I am a polyamorous non-binary man in a very happy three-year relationship with a another polyamorous man. This question isn’t about my partner, but rather about a monogamous friend I have named James.
I met James about four months ago at a school event and, maybe blame NRE, but it felt like love at first sight and I (maybe foolishly) believe he was attracted to me when we first met since I caught him looking at me across the room and because he was also strangely nervous during our first time hanging out together.
The second time we hung out, he told me he had a long-distance partner of one year. Since then, James and I have become super close friends, and I realized I love him in a strong emotional “soul” way, which is stunning to me because the last person I felt this kind of instant attraction to was my current partner. Also, the day I met him was the day my crush on him started and what actually made me realize I was polyamorous.
I originally thought of my crush as “queerplatonic” or emotional in that I absolutely admire and adore him, want to be emotionally close, and want to share myself with him in an emotionally intimate way. It was also sensual because I wanted to cuddle with him (and I still do).
After a month-long period this December where I sort of went crazy because he couldn’t talk or hang since he was traveling (I took this very personally and realized I was in over my head), I realized that this connection was more than queerplatonic and was definitely romantic, and that I also have a codependent anxious reaction to him not getting back to me.
I know I would never cross someone’s relationship boundaries if they are monogamous, but I feel like my crush on James has gotten me stressed out to the point where I’m nervous about myself around him no matter how much I try to play it cool. I even tried to hook up with other people as an attempt at claiming my own agency outside of this crush. This did help, but I know it was unhealthy because I know I subconsciously did it to “assert” myself and make it known to him that I, in a way, was not attracted to him (a form of denial).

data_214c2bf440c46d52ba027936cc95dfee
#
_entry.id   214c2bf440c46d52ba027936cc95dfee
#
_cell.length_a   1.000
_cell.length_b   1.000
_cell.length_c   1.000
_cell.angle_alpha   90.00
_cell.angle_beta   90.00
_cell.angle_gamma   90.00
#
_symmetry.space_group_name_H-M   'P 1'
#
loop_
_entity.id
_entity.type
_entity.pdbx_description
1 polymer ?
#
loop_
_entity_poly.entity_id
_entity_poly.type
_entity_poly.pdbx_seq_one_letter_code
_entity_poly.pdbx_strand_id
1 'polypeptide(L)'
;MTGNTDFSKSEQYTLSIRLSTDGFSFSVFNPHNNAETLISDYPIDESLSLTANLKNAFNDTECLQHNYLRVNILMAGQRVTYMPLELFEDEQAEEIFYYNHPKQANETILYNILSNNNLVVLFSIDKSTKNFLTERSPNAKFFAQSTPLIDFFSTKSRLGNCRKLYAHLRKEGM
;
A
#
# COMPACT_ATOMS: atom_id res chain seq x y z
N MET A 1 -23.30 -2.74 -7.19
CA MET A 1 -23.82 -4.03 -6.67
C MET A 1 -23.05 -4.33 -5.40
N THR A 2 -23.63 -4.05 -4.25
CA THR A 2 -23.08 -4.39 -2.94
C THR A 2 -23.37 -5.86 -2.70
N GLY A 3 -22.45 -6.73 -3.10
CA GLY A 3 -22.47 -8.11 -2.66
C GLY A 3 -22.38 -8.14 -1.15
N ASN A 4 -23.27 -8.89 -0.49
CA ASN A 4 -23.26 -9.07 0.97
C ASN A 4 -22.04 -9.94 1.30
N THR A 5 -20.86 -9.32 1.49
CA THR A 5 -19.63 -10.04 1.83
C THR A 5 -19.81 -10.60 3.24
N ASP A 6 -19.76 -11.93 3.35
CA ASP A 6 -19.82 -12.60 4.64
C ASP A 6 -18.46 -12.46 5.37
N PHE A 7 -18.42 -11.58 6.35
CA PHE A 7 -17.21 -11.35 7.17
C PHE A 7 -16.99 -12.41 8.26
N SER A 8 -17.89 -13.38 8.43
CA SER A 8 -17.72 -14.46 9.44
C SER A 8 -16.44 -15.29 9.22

I’m nervous around James because I feel like whenever we talk about relationships, I don’t want him to think I’m coming on to him because I don’t want to scare him away or potentially offend his partner, and I never would try to flirt with him because I truly value him as a friend and I don’t want to cross his boundaries since I know for certain we have the potential to be lifelong best friends and companions.
However, I’m just heartbroken because I think we can never be romantically together since he’s told me, casually, that he doesn’t think he could ever be in an open relationship. This is sad because when I first saw him it was like love at first sight and my intuition, which is rarely wrong, tells me that he has feelings for me. I want to tell him that I’m nervous around him because of my emotional/queerplatonic crush, but I feel like it’s lying to him in a way because I’m not letting him in that it’s more romantic than I want to describe.
At the same time, I don’t want to tell him about my romantic feelings because I don’t want to infringe on his monogamous relationship or scare him away. However, I would totally tell him about my romantic feelings eventually if he were single (I would also ask him if he were down to have cuddle moments), but the situation just makes me scared, and it’s sad because I feel like it’s a barrier to our relationship.
What do you think I should do, and how should I approach this or confess to him? What are the politics of admitting an emotional or romantic crush on your monogamous best friend?
The two biggest things I think you need right now are: self-examination and self-reflection.
Unless you grew up in a completely different culture (and apologies if that’s the case), you’ve likely been raised in a society that has not only endorsed monogamy but put forward that monogamy is your only choice. Even though you know now that’s not the case, the remnants of this exist in a lot of different ways and one of those, in my opinion, is the assumption that crushes or romantic feelings need to be… for lack of a better word, consummated.
We’re encouraged to either act on our crushes or hope our crushes act on us because we’re supposed to find “the one” and not let them get away and very often we’re presented with the idea that unrequited love or not acting on feelings is sad or pathetic. Specifically, society tells the people it describes as men that they must absolutely act on these feelings and pursue people they find attractive and the alternative is either mockery or sadness. Not to mention, men who hold onto the crushes they have while pretending to be friends with people, usually women, just waiting for their day… well, that doesn’t sound really healthy or good either.
Aside from societal influences, it also makes logical sense to want to reach out when you have deep feelings to see if that person also has them for you. However, there is another option that just really isn’t considered. You can be someone who has romantic feelings for another person and enjoy those feelings without it necessarily being something that you have to act on — especially if you feel like those feelings won’t be reciprocated or they can’t be actioned on. I believe that it’s partially because society encourages us to see a failure in a missed sexual or romantic encounter that we put such a pressure on ourselves to act and therefore, it comes in between some of the more positive emotions that having a crush can bring in our lives.